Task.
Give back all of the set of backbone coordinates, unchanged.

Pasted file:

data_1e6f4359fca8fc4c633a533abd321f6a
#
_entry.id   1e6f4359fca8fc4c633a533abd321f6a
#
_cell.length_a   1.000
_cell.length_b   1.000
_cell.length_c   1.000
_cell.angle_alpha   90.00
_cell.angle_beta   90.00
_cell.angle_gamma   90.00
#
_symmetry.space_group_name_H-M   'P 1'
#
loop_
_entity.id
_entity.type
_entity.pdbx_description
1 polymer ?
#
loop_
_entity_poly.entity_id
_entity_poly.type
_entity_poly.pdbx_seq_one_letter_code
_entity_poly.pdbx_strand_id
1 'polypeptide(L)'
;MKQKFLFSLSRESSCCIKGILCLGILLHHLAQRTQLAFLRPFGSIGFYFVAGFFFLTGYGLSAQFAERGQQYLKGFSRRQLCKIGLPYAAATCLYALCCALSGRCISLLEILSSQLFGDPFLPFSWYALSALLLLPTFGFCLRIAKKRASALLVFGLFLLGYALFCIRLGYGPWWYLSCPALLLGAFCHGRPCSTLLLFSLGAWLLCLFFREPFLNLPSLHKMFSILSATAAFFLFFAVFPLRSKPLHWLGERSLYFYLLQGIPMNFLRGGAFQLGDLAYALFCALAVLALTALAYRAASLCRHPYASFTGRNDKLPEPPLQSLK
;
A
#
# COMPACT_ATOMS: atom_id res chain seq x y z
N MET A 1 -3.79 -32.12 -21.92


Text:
data_1e6f4359fca8fc4c633a533abd321f6a
#
_entry.id   1e6f4359fca8fc4c633a533abd321f6a
#
_cell.length_a   1.000
_cell.length_b   1.000
_cell.length_c   1.000
_cell.angle_alpha   90.00
_cell.angle_beta   90.00
_cell.angle_gamma   90.00
#
_symmetry.space_group_name_H-M   'P 1'
#
loop_
_entity.id
_entity.type
_entity.pdbx_description
1 polymer ?
#
loop_
_entity_poly.entity_id
_entity_poly.type
_entity_poly.pdbx_seq_one_letter_code
_entity_poly.pdbx_strand_id
1 'polypeptide(L)'
;MKQKFLFSLSRESSCCIKGILCLGILLHHLAQRTQLAFLRPFGSIGFYFVAGFFFLTGYGLSAQFAERGQQYLKGFSRRQLCKIGLPYAAATCLYALCCALSGRCISLLEILSSQLFGDPFLPFSWYALSALLLLPTFGFCLRIAKKRASALLVFGLFLLGYALFCIRLGYGPWWYLSCPALLLGAFCHGRPCSTLLLFSLGAWLLCLFFREPFLNLPSLHKMFSILSATAAFFLFFAVFPLRSKPLHWLGERSLYFYLLQGIPMNFLRGGAFQLGDLAYALFCALAVLALTALAYRAASLCRHPYASFTGRNDKLPEPPLQSLK
;
A
#
# COMPACT_ATOMS: atom_id res chain seq x y z
N MET A 1 -3.79 -32.12 -21.92